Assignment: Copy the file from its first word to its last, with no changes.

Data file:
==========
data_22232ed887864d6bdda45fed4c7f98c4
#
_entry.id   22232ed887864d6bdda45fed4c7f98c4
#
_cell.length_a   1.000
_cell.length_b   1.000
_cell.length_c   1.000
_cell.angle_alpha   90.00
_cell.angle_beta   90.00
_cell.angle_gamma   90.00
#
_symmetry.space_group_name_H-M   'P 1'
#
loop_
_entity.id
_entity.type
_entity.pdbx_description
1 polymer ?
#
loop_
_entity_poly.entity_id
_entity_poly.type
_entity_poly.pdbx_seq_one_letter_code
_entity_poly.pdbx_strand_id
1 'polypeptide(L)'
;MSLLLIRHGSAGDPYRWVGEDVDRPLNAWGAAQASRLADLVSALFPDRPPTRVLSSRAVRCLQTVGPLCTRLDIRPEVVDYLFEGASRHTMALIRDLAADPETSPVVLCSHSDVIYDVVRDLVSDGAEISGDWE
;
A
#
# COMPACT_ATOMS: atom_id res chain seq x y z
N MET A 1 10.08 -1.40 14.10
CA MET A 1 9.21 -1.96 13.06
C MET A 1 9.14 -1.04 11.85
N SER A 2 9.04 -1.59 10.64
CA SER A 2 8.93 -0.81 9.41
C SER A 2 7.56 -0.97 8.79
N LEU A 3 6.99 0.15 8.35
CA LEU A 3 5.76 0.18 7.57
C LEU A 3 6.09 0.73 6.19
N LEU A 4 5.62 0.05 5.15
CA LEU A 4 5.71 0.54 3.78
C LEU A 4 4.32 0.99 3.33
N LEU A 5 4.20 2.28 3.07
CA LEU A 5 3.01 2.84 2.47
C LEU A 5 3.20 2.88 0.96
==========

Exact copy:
data_22232ed887864d6bdda45fed4c7f98c4
#
_entry.id   22232ed887864d6bdda45fed4c7f98c4
#
_cell.length_a   1.000
_cell.length_b   1.000
_cell.length_c   1.000
_cell.angle_alpha   90.00
_cell.angle_beta   90.00
_cell.angle_gamma   90.00
#
_symmetry.space_group_name_H-M   'P 1'
#
loop_
_entity.id
_entity.type
_entity.pdbx_description
1 polymer ?
#
loop_
_entity_poly.entity_id
_entity_poly.type
_entity_poly.pdbx_seq_one_letter_code
_entity_poly.pdbx_strand_id
1 'polypeptide(L)'
;MSLLLIRHGSAGDPYRWVGEDVDRPLNAWGAAQASRLADLVSALFPDRPPTRVLSSRAVRCLQTVGPLCTRLDIRPEVVDYLFEGASRHTMALIRDLAADPETSPVVLCSHSDVIYDVVRDLVSDGAEISGDWE
;
A
#
# COMPACT_ATOMS: atom_id res chain seq x y z
N MET A 1 10.08 -1.40 14.10
CA MET A 1 9.21 -1.96 13.06
C MET A 1 9.14 -1.04 11.85
N SER A 2 9.04 -1.59 10.64
CA SER A 2 8.93 -0.81 9.41
C SER A 2 7.56 -0.97 8.79
N LEU A 3 6.99 0.15 8.35
CA LEU A 3 5.76 0.18 7.57
C LEU A 3 6.09 0.73 6.19
N LEU A 4 5.62 0.05 5.15
CA LEU A 4 5.71 0.54 3.78
C LEU A 4 4.32 0.99 3.33
N LEU A 5 4.20 2.28 3.07
CA LEU A 5 3.01 2.84 2.47
C LEU A 5 3.20 2.88 0.96